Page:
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The peril of holding grain too long

For some farmers, storage is a tool for carrying last year’s marketing problem into the next year.

Many farmers have on-farm storage capacity. Grain bins can be useful in production, handling and marketing. Storage on the farm can speed your harvest by helping you avoid the long lines in town waiting to dump grain. Storage on farm is used to dry grain. For marketing purposes, storage helps you avoid harvest price lows.

But storage can be misused too. For some farmers, storage is a tool for carrying last year’s marketing problem into the next year, and sometimes the year after that. The odds for success are stacked against farmers who hold grain too long. If they had a better understanding of cash price patterns, producers would stop making the mistake of holding grain in storage too long.

Speaking of seasonal cash price patterns, look at the chart featuring nearly 30 years of Iowa corn price data. What is true for Iowa is true for every state in the Corn Belt – cash prices, on average, tend to be lowest at harvest and highest in May/June.

USDA NASS - Iowa corn prices received by farmersIowa Corn Prices, 1990-2018

This seasonal pattern gives hope to producers who put grain into storage at harvest and wait for higher prices in the months ahead. Based on Iowa corn price data since 1965, there is better than an 80% chance of corn prices improving from October to May. I’m stating the obvious – the tendency for higher prices after harvest is there in the chart.

So why are too many producers blind to the flip side of this chart? Harvest prices for corn are, on average, 10% lower than the previous May/June. The peril of holding grain too long is right in front of your eyes.

Fun facts about average Iowa corn price since 1990

What do the numbers tell us? For starters, the harvest price was better than the previous June in 8 of 29 years (28%). Clearly, higher prices at harvest are not a rare event. However, how often is the harvest price significantly higher than the previous June? For “significant,” I will use a standard of 10% or more (i.e. $4.00 corn in June is priced at $4.40 or better in October). That has happened just 4 times since 1990.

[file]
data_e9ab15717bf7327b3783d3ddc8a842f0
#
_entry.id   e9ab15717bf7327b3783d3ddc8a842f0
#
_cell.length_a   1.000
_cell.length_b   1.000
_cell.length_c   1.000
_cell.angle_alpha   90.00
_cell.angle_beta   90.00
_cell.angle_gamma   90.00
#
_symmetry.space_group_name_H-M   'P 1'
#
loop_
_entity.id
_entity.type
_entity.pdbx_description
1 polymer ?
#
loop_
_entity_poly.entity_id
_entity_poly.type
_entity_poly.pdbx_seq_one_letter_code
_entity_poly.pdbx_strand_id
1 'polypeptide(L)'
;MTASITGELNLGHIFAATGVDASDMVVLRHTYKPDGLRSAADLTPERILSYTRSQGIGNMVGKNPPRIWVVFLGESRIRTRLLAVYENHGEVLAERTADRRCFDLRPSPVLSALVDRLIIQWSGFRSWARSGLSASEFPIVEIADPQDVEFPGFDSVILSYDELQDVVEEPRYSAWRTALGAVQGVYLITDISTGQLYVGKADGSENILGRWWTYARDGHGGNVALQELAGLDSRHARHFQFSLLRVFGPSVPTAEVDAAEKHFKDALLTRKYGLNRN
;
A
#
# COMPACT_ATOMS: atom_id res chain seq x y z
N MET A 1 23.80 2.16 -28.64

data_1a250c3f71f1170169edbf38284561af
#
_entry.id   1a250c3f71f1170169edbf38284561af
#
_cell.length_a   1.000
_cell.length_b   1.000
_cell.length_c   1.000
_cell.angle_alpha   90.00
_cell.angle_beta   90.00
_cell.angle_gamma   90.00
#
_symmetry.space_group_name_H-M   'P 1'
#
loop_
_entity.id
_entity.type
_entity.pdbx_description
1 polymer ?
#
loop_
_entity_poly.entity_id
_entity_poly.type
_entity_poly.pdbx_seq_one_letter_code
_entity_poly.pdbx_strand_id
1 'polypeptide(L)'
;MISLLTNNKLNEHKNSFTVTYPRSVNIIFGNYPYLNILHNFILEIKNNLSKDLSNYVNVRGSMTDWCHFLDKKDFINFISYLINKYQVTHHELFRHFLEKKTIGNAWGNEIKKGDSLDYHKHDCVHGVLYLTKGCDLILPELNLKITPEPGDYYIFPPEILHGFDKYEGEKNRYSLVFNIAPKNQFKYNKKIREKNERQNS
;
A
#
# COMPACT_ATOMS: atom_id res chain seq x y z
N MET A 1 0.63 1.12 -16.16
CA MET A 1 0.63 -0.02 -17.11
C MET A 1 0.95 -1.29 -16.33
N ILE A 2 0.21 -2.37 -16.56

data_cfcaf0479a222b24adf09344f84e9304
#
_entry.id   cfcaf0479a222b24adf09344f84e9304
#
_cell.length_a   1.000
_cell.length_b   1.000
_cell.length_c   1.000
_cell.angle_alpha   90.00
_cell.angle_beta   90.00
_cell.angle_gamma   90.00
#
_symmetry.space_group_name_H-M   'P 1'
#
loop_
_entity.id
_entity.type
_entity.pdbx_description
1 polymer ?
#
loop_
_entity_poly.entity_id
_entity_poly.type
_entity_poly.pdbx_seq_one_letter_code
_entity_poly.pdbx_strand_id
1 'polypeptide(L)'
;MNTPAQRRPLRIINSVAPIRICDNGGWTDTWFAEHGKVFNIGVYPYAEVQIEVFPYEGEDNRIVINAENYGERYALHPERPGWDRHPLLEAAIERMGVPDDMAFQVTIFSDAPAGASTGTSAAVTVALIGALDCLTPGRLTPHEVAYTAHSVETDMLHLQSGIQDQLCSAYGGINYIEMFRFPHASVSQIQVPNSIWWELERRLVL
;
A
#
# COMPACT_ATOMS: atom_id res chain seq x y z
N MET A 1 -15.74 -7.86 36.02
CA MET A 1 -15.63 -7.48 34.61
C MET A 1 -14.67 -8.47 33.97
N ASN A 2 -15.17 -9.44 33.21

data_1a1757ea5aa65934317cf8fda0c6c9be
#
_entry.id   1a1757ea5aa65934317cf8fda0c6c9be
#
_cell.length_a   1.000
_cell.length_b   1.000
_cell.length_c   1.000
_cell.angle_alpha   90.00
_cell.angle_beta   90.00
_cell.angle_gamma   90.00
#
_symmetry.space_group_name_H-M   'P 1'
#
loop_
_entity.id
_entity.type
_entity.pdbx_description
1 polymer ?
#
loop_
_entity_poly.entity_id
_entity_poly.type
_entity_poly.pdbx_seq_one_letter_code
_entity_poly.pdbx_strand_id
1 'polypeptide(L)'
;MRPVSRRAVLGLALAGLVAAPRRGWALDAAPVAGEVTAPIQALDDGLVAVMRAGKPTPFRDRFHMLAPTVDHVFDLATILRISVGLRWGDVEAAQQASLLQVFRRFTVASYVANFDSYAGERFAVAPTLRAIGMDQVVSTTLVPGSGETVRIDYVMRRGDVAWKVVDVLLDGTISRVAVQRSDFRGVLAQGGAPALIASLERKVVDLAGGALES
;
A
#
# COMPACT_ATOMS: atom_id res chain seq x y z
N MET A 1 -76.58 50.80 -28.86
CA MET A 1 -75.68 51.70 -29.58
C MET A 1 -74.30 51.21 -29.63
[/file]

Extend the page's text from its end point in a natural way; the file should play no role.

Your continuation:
Now turn the equation around. How often is the price in June significantly higher (>10%) than the harvest price? That happened 14 of the past 29 years, or nearly half the time. This table reveals why I am a strict adherent to The 11th Commandment of Grain Marketing:

“Thou shall not hold unpriced corn or soybeans in storage beyond July 1”

Let me explain the risk of holding grain too long. As summer begins, farmers with unpriced grain in the bin are exposed to risks created by two powerful trends. First, new crop futures prices have a strong tendency to decline from late spring to harvest. The second trend involves basis. The basis for corn and soybeans tends to be strongest in late spring and the first half of summer, then it transitions towards harvest lows. A cash price is made of two components; the futures price plus the basis. Both components have a tendency to decline from late spring/summer to harvest.

Do you have unpriced grain in storage? Pay attention to The 11th Commandment!

Edward Usset is a Grain Market Economist at the University of Minnesota, and author of the book “Grain Marketing is Simple (it’s just not easy).” You can reach him at usset001@umn.edu.
The opinions of the author are not necessarily those of Farm Futures or Farm Progress. 
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